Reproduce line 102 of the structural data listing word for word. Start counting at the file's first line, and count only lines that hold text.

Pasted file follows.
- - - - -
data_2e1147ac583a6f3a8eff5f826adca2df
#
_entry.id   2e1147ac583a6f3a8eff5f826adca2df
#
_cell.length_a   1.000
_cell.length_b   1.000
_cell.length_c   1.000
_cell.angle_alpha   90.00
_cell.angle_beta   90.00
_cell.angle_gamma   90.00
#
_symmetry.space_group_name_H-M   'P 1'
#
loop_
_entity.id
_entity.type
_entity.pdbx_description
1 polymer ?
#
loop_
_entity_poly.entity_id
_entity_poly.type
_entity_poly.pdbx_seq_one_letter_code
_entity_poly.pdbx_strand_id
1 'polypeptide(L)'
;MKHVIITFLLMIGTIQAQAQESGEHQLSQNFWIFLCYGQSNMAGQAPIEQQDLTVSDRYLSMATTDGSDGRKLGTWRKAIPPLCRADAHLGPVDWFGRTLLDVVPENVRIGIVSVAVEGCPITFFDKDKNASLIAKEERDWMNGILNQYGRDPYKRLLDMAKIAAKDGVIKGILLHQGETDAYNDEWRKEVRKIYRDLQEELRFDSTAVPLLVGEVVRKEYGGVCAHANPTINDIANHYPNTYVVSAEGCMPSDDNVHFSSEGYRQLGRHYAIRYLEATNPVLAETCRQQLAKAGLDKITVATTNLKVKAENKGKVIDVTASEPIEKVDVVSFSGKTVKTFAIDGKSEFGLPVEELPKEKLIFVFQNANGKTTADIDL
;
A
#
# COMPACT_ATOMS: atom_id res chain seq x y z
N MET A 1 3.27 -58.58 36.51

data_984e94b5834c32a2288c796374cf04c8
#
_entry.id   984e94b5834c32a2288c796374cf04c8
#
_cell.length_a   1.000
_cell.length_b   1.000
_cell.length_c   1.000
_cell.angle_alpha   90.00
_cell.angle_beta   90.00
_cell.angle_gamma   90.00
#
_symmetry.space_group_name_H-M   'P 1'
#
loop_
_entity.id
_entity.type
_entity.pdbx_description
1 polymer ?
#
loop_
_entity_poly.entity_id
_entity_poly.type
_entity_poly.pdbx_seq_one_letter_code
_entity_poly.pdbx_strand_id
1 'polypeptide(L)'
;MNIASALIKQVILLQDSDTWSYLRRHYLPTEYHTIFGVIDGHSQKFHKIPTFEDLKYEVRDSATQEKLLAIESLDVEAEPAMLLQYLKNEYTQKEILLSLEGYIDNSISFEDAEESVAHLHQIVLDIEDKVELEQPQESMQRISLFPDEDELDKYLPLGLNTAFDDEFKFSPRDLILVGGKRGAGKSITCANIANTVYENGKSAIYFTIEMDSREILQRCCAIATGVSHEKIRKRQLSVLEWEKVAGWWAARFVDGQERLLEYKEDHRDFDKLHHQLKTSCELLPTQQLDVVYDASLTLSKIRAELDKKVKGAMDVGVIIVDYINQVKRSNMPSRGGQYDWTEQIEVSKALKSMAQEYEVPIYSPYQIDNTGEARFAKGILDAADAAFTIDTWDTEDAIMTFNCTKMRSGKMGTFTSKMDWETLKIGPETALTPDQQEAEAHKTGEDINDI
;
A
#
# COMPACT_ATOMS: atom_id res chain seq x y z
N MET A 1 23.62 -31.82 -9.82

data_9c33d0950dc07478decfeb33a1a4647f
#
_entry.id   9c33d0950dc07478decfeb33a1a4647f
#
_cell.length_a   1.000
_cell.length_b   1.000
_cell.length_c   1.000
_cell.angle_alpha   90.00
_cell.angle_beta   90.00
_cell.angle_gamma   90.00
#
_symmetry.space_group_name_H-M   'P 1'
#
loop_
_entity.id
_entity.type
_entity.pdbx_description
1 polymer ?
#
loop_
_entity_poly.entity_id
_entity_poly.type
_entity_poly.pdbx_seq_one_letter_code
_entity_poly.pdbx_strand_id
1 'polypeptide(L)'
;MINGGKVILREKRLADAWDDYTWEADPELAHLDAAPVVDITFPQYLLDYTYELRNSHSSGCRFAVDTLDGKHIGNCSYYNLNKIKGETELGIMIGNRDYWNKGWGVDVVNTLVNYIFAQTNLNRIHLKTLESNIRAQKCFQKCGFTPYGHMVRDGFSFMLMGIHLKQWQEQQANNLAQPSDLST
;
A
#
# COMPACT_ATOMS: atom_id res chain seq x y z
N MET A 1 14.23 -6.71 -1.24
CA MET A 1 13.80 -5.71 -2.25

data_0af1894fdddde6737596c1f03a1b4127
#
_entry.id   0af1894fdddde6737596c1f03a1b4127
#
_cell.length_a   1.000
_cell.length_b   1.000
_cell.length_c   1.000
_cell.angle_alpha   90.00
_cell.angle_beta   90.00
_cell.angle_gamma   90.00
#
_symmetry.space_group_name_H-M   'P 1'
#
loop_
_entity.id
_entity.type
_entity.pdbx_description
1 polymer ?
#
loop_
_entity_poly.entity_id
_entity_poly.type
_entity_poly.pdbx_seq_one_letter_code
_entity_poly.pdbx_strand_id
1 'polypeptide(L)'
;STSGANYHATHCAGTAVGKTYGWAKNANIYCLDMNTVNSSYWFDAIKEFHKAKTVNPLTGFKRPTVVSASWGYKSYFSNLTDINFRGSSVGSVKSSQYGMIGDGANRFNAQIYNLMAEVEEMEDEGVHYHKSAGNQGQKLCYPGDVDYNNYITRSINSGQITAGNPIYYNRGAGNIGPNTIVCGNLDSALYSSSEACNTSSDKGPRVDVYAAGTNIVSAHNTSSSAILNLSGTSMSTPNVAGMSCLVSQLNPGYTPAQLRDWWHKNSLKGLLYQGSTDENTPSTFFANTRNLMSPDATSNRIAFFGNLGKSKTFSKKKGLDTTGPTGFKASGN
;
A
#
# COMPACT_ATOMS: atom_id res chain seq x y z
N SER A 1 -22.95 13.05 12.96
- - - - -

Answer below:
_cell.angle_alpha   90.00